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Action Alert: Let People with Disabilities on SSI Have $10,000 in Assets

Action alertNote: Below is an action alert from the ARC, and it's super important for those of us whose children are adults on SSI - Supplemental Security Income.  Since 1989, the asset limit has been $2000. There's a bill to increase that to $10,000 so that individuals like my own daughters can have some money set aside for emergencies. No one can live on SSI - certainly not in 2022. And everyone needs an emergency fund. Parents have been supplementing SSI forever. My daughters couldn't live here in Connecticut and pay rent, utilities, food, clothing, etc. even with their COMBINED SSI.  They live with me, their unpaid Group Home Manager and 3 shift support staff.  Uncle Sam is USING parents to foot the bill. And telling them they CAN NOT save a dime over $2000 for their future needs.



Tell Congress: Support the SSI Savings Penalty Elimination Act NOW!

The Supplemental Security Income (SSI) program provides critical support for millions of people with disabilities to be able to afford necessities like food and rent. But it has many rules that make it hard for people to save money and get out of poverty. SSI has an asset limit that has not been updated since 1989. Assets include money in bank accounts, retirement accounts, and savings. Right now, people who get SSI can only have $2,000 in assets. Married couples can only have $3,000.

These asset limits mean that people cannot save money and force people with disabilities into poverty.

TAKE ACTION: Urge your U.S Senators to support people with disabilities and their families by cosponsoring the bipartisan SSI Savings Penalty Elimination Act (S.4102) which would raise these asset limits.



It is true,
The SSDI does have a much higher asset limit and exemptions than the SSI system but buyer beware.
If you want to pass a one or two hundred thousand dollar house to your children fine, but any more than that asset limits may apply whether your programs is SSI or SSDI. I payed into the SSDI system and so did my father and he died before retirement which is why I am eligible for SSDI and most with "autism" are not eligible for SSDI.


@Still with Trump

Thank you for the clarification. All these years I had thought she only received the $1.5 million from the vaccine court. This according to Sharyl Attkisson at the time:

"The first court award in a vaccine-autism claim is a big one. CBS News has learned the family of Hannah Poling will receive more than $1.5 million dollars for her life care; lost earnings; and pain and suffering for the first year alone.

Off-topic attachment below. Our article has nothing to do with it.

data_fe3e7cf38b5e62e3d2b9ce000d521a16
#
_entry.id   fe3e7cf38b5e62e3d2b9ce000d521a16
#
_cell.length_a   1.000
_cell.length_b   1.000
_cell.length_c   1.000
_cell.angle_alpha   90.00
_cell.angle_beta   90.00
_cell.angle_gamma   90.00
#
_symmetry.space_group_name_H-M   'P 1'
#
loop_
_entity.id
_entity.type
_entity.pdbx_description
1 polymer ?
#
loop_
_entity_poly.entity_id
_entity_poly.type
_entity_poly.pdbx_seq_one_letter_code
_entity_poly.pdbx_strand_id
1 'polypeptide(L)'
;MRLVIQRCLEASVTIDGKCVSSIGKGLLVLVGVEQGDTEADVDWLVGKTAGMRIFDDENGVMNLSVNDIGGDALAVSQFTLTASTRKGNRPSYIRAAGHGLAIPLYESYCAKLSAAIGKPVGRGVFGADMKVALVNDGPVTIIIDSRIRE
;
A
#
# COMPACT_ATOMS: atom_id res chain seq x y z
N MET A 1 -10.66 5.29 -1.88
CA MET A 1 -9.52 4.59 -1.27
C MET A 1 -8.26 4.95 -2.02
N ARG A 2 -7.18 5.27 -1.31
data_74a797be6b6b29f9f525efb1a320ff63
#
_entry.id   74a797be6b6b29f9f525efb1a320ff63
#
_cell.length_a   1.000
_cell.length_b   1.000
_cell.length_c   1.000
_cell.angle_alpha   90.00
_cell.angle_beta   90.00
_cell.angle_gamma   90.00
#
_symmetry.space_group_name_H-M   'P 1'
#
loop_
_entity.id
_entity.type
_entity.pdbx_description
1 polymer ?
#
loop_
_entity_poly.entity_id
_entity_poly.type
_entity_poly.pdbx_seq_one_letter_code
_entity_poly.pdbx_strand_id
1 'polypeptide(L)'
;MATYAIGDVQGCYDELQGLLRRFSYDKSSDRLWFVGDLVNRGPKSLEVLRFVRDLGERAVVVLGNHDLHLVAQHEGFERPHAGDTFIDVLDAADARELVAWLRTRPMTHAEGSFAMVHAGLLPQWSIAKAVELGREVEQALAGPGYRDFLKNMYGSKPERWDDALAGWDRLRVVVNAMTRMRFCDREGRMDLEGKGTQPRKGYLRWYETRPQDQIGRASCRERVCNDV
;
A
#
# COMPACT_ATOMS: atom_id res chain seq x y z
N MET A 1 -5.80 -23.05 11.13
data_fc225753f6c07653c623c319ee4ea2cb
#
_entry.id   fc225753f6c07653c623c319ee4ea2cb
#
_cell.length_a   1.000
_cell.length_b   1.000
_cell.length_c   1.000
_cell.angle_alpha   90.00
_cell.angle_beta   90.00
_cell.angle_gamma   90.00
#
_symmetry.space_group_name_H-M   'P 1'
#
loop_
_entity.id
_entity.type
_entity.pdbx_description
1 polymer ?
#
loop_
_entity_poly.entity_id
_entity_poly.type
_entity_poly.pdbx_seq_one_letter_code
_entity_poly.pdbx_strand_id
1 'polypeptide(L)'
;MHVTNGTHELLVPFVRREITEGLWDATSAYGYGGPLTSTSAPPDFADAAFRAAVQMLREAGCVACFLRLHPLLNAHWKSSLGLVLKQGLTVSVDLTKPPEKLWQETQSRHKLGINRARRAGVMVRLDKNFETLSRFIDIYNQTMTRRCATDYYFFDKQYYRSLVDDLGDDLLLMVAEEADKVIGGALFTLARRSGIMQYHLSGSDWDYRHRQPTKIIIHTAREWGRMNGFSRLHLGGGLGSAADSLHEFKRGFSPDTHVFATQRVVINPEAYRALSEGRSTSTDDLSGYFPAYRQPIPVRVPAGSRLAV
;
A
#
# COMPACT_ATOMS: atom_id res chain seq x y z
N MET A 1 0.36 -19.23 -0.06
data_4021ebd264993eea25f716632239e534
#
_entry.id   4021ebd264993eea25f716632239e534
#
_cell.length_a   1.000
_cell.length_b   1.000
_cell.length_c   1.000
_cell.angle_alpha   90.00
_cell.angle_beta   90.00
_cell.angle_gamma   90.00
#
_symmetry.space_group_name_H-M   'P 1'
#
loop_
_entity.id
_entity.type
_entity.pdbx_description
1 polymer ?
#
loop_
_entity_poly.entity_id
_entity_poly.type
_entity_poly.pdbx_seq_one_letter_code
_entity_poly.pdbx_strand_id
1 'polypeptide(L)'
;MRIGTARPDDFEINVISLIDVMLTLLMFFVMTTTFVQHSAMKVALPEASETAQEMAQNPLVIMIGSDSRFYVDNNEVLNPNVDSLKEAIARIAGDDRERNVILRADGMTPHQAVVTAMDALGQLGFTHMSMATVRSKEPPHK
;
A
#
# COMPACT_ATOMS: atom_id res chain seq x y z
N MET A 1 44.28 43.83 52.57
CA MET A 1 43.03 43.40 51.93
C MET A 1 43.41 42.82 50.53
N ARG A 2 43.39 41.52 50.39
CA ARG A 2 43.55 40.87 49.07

In addition to the first year, the family will receive more than $500,000 per year to pay for Hannah's care. Those familiar with the case believe the compensation could easily amount to $20 million over the child's lifetime."
Geeze, all that time and effort I spent on recovering my child who had similar injuries as Hannah after his 15/18 months shots (exact same vaccine schedule as she had) the government thinks is worth $20 million! Too bad my SS check won't reflect all that work. In their eyes, I'm just a stay at home mom who didn't work.

Still with Trump

Emmaphiladelphia, I believe the Hannah Poling case was far beyond a million dollars and all the records for the case were sealed forever, because the CDC loves children and the truth.

The Poling father was a neurologist, and the mother a RN with also a law degree which helps. I would guess they are paid to be quiet which is very, very, sad for a few million other children.


I am just curious.
Did Hannah Polling's Vaccine Court damages payout ($1 million+) have any strings attached?

If the government does not recognize that your child was vaccine injured, by what law/principal are your children getting government money? For some of you with older adult children, if you added up all the money received from the government for your child (including special ed costs), how much is it?
Would it be cheaper for the government to just give out a flat fee for all children with handicap status?
That way caretakers could budget in their child's best interest. The unpopular truth is that our government is currently bankrupt. Any money you get is just created digitally out of thin air by the Federal Reserve and LOANED to the government WITH INTEREST. Biden just spent TRILLIONS of $'s borrowed from the FED in the name of COVID pandemic. Taxpayers don't have enough to pay the interest on this. We have bankrupted our children already- healthy and disabled. The FED/Globalists solution to this is digital currency and slavery for the masses that survive the clot shots. We currently have no expectations for prosperity for anyone. Pray that God will show mercy on us.


I have just started looking in to SSI . The payments are ridiculously low. The maximum monthly payment is $841 for an individual, but that individual has to be paying their own rent , electricity, food etc. If anyone else helps them with that; say pays 200 towards rent or buys food for them, then that amount is deducted from their SSI.